The winning words of pupils at an Aberdeen primary school have scooped them a three day workshop with Scottish poet and writer Kenneth Steven.
To mark the 2011 International Year of Forests, children aged primary five to seven were invited to take part in a Poet-tree competition organised by the University of Aberdeen’s Natural History Centre and the Word Festival.
Pupils had to choose a tree and design a poster featuring a poem of no more than 100 words which explained why they thought the tree was so special.
Organisers received over 200 entries from primary schools across Aberdeen City and Shire. Despite stiff competition, first prize went to St Peter’s RC Primary School.
Marie Fish Education Officer at the Natural History Centre, said: “We were really impressed with the standard of entries. The children had thought deeply about why they like trees and how much they benefit from them. They had really tried to express their feelings in poetry and some of the poems were beautifully illustrated and very moving.”
The children have been using the arboretum at the Cruickshank Botanic Gardens for their workshop.
Today – the last day of their workshops which were made possible thanks to a donation from John Lewis - will see them plant a young Rowan tree and recite the poems they have written.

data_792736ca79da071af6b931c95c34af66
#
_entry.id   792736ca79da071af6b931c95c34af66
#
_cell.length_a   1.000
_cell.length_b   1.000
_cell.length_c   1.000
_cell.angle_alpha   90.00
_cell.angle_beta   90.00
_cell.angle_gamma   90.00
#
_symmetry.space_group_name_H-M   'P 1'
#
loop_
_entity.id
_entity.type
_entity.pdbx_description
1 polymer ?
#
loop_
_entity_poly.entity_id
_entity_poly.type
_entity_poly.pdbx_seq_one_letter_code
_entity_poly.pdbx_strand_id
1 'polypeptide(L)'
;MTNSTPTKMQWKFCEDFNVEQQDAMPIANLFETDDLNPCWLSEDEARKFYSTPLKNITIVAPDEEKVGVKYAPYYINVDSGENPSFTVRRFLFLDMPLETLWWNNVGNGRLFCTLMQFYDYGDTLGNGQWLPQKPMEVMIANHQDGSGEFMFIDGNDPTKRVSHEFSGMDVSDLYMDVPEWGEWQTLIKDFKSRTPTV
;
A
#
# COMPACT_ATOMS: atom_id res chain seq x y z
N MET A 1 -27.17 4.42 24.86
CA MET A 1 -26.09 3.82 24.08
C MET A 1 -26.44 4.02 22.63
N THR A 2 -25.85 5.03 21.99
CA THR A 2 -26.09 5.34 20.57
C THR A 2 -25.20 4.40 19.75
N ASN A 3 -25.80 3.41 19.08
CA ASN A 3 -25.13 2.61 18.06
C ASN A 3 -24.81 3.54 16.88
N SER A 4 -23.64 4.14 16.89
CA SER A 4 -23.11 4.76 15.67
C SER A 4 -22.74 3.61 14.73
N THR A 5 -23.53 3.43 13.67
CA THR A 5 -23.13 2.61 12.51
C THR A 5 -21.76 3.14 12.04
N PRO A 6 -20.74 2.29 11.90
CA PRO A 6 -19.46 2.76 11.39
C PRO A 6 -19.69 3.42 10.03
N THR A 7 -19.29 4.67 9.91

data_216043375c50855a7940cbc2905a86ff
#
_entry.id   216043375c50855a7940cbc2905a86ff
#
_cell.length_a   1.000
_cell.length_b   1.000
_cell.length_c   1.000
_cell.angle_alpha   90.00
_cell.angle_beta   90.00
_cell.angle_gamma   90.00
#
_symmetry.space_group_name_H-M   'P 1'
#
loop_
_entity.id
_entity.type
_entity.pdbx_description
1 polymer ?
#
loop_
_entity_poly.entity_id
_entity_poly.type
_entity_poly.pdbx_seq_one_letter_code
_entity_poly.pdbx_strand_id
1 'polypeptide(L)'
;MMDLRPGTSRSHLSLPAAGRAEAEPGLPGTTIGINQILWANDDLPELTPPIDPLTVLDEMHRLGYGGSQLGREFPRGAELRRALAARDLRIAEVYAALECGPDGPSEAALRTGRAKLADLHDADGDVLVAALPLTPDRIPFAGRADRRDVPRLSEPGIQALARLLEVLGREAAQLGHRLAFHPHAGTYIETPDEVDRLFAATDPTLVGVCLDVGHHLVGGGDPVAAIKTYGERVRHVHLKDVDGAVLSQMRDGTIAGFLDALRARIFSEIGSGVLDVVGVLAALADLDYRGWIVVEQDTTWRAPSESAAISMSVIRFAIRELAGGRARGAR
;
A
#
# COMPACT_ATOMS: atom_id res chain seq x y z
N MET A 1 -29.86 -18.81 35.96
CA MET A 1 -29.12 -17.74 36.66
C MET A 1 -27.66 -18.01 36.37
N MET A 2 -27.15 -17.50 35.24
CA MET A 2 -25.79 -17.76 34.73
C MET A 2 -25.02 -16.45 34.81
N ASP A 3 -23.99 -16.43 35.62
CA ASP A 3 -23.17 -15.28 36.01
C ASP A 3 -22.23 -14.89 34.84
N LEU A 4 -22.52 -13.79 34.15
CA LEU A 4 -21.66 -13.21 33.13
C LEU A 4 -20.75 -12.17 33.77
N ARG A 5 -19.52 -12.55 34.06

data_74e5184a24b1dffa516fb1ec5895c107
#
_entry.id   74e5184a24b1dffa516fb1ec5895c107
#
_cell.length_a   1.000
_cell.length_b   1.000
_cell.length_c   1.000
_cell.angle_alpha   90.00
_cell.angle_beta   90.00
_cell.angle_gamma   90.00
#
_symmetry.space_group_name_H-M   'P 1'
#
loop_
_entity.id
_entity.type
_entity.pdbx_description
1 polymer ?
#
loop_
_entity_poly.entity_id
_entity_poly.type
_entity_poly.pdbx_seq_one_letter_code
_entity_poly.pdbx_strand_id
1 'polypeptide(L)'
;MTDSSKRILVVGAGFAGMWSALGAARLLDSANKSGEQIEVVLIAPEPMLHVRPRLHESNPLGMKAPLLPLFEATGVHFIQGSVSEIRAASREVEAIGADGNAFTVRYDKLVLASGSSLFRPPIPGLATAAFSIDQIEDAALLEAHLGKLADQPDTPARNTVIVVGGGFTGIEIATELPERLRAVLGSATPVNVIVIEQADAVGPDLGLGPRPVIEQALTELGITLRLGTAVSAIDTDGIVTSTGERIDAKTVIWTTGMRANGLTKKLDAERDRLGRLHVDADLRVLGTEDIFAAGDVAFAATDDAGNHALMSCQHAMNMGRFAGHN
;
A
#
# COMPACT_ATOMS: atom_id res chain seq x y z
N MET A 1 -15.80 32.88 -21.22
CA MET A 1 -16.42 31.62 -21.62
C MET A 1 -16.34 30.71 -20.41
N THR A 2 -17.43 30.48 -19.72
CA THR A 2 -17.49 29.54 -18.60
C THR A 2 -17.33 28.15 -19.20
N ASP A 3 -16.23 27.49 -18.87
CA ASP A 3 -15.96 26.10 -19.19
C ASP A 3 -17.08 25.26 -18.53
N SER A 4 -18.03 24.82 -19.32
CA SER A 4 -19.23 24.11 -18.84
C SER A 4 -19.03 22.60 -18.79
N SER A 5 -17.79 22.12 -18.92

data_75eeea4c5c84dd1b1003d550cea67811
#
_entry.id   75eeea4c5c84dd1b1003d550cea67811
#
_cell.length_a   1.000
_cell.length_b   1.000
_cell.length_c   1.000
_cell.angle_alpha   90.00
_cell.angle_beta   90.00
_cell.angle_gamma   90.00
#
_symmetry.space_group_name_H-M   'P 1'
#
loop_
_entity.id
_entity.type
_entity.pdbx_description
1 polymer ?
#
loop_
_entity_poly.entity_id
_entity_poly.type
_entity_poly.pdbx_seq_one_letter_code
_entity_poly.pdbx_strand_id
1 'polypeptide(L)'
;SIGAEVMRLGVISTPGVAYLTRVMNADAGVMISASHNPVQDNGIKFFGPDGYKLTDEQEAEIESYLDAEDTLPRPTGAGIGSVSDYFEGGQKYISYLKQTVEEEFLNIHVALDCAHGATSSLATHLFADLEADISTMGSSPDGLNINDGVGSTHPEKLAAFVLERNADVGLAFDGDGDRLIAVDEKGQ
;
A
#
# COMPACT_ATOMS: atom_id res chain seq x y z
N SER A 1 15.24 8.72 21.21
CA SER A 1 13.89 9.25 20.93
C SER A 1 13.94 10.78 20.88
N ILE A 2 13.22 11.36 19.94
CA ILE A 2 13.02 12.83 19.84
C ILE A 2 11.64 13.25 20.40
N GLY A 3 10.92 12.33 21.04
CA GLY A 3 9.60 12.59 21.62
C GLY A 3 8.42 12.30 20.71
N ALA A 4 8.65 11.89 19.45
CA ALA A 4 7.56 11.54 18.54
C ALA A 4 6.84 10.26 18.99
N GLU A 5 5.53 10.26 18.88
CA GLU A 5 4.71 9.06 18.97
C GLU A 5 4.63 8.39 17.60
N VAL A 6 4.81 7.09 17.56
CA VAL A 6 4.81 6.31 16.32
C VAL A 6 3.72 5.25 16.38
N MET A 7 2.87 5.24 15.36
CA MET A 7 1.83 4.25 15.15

St Peter’s teacher Peter Gibb said: “We were absolutely delighted to win the Poet-tree competition and the three day workshop with Kenneth Steven has been really stimulating. We’ve also been really lucky to have had use of the Cruickshank Botanic Gardens and the Natural History Centre which has further enhanced the whole experience for our pupils.”
Mr Steven, who was today helping the pupils ‘plant’ their words into the soil of the new tree, added: “It’s a joy to be able to run the Project in such a magical place. The whole intention is to link the imagination and words with the green world, for the children to experience something they will remember forever.”